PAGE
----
Pharmstandard Announces Registration of Sirturo® for MDR-TB
OREANDA-NEWS. Russia's leading pharmaceutical company Pharmstandard OJSC ("Pharmstandard" or the "Company") announces registration of the drug Sirturo® ("Sirturo" or the "Drug") in Russia. Intellectual property rights for the Drug belong to Janssen Pharmaceutica NV ("Janssen").
The Drug is produced in a tablet form with the main active ingredient being bedaquiline. The indication registered in Russia is for pulmonary multi-drug resistant tuberculosis ("MDR-TB"). This is the first TB drug registered in Russia with a new mechanism of action in nearly 40 years: it blocks the enzyme which gives energy for TB bacteria to survive.
Pharmstandard started the strategic partnership with Janssen in January 2013 when IT acquired license for production and commercialization of the Drug in Russia and selected current and former CIS countries. The company also holds responsibility for obtaining state registration and liaison with regulators and health authorities to ensure market access and availability of the drug.
Pharmstandard takes care of secondary packaging and quality control on one of its regional production facilities - OJSC Pharmstandard-UfaVita (Pharmstandard-UfaVita). The company is actively performing technical transfer to Pharmstandard-UfaVita for local manufacturing, in accordance with the Pharma 2020 strategy in Russia.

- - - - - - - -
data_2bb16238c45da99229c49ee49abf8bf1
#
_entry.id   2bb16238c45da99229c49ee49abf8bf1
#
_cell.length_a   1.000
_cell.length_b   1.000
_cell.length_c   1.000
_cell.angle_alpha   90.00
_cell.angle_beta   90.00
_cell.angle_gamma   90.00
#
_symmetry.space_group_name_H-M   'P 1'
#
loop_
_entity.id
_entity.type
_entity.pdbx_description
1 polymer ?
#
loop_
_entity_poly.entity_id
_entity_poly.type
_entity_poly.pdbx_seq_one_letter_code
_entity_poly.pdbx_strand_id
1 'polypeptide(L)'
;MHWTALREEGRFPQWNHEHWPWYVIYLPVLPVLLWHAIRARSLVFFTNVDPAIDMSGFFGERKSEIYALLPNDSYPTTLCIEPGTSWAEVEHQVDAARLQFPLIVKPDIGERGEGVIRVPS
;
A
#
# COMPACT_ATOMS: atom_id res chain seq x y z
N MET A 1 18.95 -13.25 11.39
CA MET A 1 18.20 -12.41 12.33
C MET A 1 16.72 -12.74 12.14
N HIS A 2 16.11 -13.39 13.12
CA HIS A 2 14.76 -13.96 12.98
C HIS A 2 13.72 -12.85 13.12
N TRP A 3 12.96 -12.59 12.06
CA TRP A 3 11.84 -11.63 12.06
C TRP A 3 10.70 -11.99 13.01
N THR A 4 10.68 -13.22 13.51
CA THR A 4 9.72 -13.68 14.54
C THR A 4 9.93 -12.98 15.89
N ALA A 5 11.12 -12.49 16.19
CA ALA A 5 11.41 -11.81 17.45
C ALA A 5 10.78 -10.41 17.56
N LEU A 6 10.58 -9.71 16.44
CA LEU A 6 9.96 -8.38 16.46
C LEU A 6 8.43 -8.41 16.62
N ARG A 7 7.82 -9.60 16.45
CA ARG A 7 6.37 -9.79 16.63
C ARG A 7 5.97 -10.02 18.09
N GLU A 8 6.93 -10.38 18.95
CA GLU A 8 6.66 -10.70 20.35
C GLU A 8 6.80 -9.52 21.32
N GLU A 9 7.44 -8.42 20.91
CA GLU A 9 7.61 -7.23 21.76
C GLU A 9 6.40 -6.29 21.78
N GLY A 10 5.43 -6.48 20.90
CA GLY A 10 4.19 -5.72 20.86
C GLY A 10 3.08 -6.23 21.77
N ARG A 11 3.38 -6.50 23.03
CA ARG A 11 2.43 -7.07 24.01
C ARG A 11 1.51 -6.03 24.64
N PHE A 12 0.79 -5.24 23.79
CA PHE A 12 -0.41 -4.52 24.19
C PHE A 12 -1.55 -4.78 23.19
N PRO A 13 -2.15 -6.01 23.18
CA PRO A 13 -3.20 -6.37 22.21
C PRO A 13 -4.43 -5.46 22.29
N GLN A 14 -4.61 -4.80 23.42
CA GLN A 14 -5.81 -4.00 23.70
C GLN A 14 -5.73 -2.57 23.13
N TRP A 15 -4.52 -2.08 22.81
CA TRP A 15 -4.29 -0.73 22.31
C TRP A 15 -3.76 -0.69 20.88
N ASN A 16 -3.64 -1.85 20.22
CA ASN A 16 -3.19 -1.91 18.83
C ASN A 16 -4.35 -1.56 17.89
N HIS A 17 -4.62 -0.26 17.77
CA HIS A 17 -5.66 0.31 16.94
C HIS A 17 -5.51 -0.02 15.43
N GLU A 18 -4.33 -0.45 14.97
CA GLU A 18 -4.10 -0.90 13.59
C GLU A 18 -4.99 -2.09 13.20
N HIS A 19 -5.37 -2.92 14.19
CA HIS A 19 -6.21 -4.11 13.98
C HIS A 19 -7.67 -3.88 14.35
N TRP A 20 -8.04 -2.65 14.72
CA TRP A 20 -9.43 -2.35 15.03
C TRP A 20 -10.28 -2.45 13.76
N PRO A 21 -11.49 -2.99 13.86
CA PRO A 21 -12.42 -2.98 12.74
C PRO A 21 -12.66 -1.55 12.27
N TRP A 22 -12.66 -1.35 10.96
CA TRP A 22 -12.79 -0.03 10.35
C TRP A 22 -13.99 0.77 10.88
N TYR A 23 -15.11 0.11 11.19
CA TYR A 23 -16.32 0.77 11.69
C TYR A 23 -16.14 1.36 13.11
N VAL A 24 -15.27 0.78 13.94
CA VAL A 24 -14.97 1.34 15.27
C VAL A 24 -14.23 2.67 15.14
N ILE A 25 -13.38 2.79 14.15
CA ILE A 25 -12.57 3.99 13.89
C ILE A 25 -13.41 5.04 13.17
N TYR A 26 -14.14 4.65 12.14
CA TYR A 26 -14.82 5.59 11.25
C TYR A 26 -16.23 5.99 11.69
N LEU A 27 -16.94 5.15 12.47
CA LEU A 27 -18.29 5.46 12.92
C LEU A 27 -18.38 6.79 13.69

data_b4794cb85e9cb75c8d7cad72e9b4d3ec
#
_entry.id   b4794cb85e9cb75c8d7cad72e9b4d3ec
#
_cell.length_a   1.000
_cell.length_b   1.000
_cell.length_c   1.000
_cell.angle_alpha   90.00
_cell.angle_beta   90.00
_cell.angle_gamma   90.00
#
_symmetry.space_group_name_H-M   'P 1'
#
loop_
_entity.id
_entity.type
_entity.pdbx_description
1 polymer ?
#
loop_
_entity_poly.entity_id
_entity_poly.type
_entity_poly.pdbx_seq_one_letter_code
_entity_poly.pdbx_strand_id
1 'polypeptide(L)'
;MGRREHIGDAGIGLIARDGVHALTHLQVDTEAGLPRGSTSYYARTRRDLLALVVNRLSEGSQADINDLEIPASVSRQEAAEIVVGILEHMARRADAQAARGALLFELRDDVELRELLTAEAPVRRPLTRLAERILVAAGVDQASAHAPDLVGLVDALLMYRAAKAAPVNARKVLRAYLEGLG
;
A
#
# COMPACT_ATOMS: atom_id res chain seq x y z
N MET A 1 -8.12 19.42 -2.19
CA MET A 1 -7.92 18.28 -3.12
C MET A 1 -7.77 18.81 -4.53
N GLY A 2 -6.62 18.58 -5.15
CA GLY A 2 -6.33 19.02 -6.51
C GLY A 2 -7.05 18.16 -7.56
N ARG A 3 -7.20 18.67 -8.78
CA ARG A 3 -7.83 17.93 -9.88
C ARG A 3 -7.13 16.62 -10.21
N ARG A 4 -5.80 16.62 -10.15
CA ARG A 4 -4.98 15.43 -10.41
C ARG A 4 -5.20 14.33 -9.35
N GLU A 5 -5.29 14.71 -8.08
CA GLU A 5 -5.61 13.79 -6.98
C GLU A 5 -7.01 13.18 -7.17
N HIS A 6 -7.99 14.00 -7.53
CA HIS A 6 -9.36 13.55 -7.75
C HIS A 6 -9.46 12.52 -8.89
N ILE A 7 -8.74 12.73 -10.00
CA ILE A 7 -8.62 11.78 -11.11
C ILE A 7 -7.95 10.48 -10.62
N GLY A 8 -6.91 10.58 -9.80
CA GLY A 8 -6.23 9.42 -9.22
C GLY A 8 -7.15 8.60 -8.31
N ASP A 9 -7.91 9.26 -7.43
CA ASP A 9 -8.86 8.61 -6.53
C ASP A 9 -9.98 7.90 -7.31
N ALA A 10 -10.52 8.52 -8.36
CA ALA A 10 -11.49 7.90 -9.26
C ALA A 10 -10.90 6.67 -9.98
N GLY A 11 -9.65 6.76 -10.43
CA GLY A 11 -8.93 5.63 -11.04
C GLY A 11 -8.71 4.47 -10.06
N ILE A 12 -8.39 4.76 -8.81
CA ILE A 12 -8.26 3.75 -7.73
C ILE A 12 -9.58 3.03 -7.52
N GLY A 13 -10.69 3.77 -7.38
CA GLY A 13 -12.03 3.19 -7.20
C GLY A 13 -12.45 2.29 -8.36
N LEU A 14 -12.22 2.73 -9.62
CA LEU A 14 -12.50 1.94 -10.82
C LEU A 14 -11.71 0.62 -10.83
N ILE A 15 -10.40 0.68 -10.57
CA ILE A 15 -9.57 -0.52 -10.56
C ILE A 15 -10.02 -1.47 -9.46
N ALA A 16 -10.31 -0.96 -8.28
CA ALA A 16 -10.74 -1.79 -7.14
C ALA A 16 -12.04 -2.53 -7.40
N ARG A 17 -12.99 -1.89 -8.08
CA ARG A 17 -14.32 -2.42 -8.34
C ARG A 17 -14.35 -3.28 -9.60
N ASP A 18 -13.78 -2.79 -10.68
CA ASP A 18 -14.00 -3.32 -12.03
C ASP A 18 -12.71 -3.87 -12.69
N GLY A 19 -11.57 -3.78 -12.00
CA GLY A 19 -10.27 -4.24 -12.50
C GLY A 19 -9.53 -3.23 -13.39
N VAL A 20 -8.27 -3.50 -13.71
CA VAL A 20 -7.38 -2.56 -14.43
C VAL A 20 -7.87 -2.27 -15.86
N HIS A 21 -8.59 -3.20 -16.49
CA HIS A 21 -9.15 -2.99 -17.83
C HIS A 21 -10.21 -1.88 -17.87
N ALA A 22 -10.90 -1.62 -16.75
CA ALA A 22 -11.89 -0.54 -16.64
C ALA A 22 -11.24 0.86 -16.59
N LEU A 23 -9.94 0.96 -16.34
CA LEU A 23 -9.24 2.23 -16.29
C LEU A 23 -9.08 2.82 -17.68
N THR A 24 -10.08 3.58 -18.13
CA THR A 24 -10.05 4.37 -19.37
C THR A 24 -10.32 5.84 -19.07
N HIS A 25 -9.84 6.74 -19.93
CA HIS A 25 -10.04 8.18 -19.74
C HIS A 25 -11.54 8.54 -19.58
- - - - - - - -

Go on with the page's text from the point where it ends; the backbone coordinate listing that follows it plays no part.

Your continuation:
Additionally, Pharmstandard and Janssen have set up a joint expert committee to address legal, medical, production issues or those related to the supply of bedaquiline. The committee also oversees the responsible use of bedaquiline in the view of reducing potential risks of developing resistance to the new therapy.
"I am happy with the progress of the strategic partnership with Janssen", - comments Pharmstandard CEO Igor Krylov. "Sirturo is undoubtedly a breakthrough in the level and quality of multi-drug resistant tuberculosis therapy. Obtaining registration in Russia is a big achievement that will make modern therapy available for Russian patients."